1932 Ford Li’l Foose Coupe Was Once Gone in 60 Seconds, Now Won't Budge for Under $100K

1932 Ford Li’l Foose 7 photos
Photo: RM Sotheby's
1932 Ford Li’l Foose1932 Ford Li’l Foose1932 Ford Li’l Foose1932 Ford Li’l Foose1932 Ford Li’l Foose1932 Ford Li’l Foose
There are probably millions of movies in existence today, the result of more than a century of filmmaking. Yet just a tiny fraction of them, by comparison, are truly worth remembering, and fewer still are worth remembering by car enthusiasts.
The Gone in 60 Seconds flick from the year 2000, starring Nicolas Cage and Angelina Jolie, was, from a movie lover's perspective, a complete bust. Sure, it won its share of awards, but most of them were for sucking: it was declared the winner of the worst screenplay for a movie grossing more than $100 million, won the crown for worst on-screen hairstyle, and was declared to have the most intrusive musical score – all at the hands of the now defunct Stinkers Bad Movie Awards.

On the flip side of the coin, it did get the Blockbuster Entertainment Award for Favorite Actress, but neither the good or bad awards, the actors, or the screenplay are what this movie is remembered for. What people will always see when hearing about Gone in 60 Seconds is cars, and more specifically, a certain 1967 Mustang Shelby GT500 nicknamed Eleanor.

The iconic ride used by Cage in some of the flick's most memorable scenes has been the star of many auctions and recreations over the years, but it was not the only vehicle seen in the movie. After all, it was all about a crew of car thieves that needed to steal vehicles quickly.

The roster of rides that appear on camera is pretty impressive, with around 50 models sharing screen time. From American-made Fords and Mercurys to European Bimmers and even Ferraris and Lamborghinis, there was a little something for everybody.

None of the above is what brings us here today, though. The star of our story is not Cage, Jolie, or Eleanor, but a 1932 Ford Deuce Coupe put together by legendary American customizer Chip Foose, and it too a star (granted, a minor one) of Gone in 60 Seconds.

1932 Ford Li’l Foose
Photo: RM Sotheby's
The car may right a bell or two because it was a cool product even before getting a chance at being a Hollywood star. Foose put it together as the "fraternal twin" to one of his other projects, the 0032, a roadster by trade.

The Ford is known in the industry as the Li’l Foose Coupe and it is a three-window, fully fendered custom ride that captured the imagination of movie makers as soon as it appeared in the world.

It was first featured in the Titus TV series (2000 - 2002) wearing a black paint job with flames pulled over its body. It was then selected to star in Gone in 60 Seconds as well, and even if didn't really get a lot of screen time there, it was a presence perhaps more notable than that of the Italian beauties I mentioned earlier.

The car was not modified in any way for the role and appeared as it was imagined by Foose. Visually we're talking about a special breed of Deuce, with a chopped roof and a stretched hood and fenders.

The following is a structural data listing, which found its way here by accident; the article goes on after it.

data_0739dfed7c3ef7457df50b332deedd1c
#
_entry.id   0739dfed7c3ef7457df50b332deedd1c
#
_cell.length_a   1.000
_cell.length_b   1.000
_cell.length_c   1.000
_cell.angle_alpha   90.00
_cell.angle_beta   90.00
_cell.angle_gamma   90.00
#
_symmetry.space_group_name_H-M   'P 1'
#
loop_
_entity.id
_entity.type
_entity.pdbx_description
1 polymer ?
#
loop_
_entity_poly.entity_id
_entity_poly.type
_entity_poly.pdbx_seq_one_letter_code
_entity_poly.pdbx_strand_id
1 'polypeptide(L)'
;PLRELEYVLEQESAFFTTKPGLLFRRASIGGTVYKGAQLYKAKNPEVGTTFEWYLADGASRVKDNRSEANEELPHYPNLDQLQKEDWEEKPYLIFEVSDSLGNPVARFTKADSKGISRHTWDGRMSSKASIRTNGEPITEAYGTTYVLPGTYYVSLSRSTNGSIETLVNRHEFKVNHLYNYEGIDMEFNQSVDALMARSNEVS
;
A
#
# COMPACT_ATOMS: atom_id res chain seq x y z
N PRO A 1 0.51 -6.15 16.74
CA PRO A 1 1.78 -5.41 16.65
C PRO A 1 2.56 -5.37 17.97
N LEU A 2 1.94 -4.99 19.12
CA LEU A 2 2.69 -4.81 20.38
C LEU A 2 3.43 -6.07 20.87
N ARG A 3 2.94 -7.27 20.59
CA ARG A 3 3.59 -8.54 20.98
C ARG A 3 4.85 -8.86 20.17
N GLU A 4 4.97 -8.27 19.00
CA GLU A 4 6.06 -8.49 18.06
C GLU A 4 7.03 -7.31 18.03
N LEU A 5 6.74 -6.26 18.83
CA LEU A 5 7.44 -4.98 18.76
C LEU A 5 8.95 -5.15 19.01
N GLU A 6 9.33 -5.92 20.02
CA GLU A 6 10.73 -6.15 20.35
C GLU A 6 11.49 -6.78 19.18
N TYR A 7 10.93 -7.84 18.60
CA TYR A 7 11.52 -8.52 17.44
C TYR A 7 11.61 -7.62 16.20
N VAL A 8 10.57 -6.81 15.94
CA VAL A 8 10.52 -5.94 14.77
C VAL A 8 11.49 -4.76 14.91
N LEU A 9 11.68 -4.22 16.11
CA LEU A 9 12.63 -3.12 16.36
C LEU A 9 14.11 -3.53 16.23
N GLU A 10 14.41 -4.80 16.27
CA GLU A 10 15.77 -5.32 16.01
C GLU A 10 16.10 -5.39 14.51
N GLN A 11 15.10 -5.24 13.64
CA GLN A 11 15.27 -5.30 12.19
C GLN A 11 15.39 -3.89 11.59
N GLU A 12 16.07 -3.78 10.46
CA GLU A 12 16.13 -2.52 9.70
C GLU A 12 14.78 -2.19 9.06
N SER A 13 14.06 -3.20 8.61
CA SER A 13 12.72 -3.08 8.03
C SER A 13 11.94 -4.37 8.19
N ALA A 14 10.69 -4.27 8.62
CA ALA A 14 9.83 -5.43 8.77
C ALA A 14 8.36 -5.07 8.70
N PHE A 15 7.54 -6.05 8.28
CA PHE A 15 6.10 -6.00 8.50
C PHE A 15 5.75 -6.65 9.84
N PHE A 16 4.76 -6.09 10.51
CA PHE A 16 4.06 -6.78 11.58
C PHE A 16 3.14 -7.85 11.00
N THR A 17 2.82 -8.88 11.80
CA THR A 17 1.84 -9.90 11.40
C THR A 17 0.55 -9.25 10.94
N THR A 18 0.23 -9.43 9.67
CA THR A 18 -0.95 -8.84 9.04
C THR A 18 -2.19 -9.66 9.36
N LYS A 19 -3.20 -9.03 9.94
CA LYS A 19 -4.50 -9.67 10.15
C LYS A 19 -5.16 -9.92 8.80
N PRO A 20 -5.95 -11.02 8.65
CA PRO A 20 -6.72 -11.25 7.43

Underneath the bodywork sits an SAC chassis supported by independent coil-over-shock suspension on all corners and controlled by Wilwood braking hardware. Tucked between the chassis and the bodywork is the car's powertrain, an LT4 unit sourced from a Corvette and running a four-speed automatic transmission.

The interior is as simple and effective as you'd expect for a car of this caliber, and much brighter than the exterior, too. Everywhere you look there's brown distressed leather, except on the dashboard and the 1951 Ford steering wheel, which come in black. The same 1951 Ford supplied the instrument cluster for the Li’l Foose, and modern amenities like power windows and air conditioning are carefully hidden in the vintage design.

1932 Ford Li’l Foose
Photo: RM Sotheby's
Following its stint in Gone in 60 Seconds, the car went in 2006 to the Detroit Autorama, where it entered the final for the coveted Ridler Award. Later that same year it was on display at the Petersen Automotive Museum alongside many other of Chip Foose's creations.

Since 2013 the Li’l Foose has been part of a car collection called Dare to Dream, and it has now popped up for sale during an auction that'll be held by specialist RM Sotheby's in Toronto, Canada. With the exception of the wheels, which are five-spoke Foose designs, the car is the same as it was when it starred at the Detroit Autorama.

The car is selling with no reserve during the event that will take place on June 1, meaning the hammer could end up falling on surprising figures. The car's owners, however, are hopeful they'll manage to snatch at least $100,000 for it. If the stars align and the right crowd is in the house, that sum could rise to as much as $125,000. We'll keep an eye out for that and report back when everything is said and done.
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About the author: Daniel Patrascu
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Daniel loves writing (or so he claims), and he uses this skill to offer readers a "behind the scenes" look at the automotive industry. He also enjoys talking about space exploration and robots, because in his view the only way forward for humanity is away from this planet, in metal bodies.
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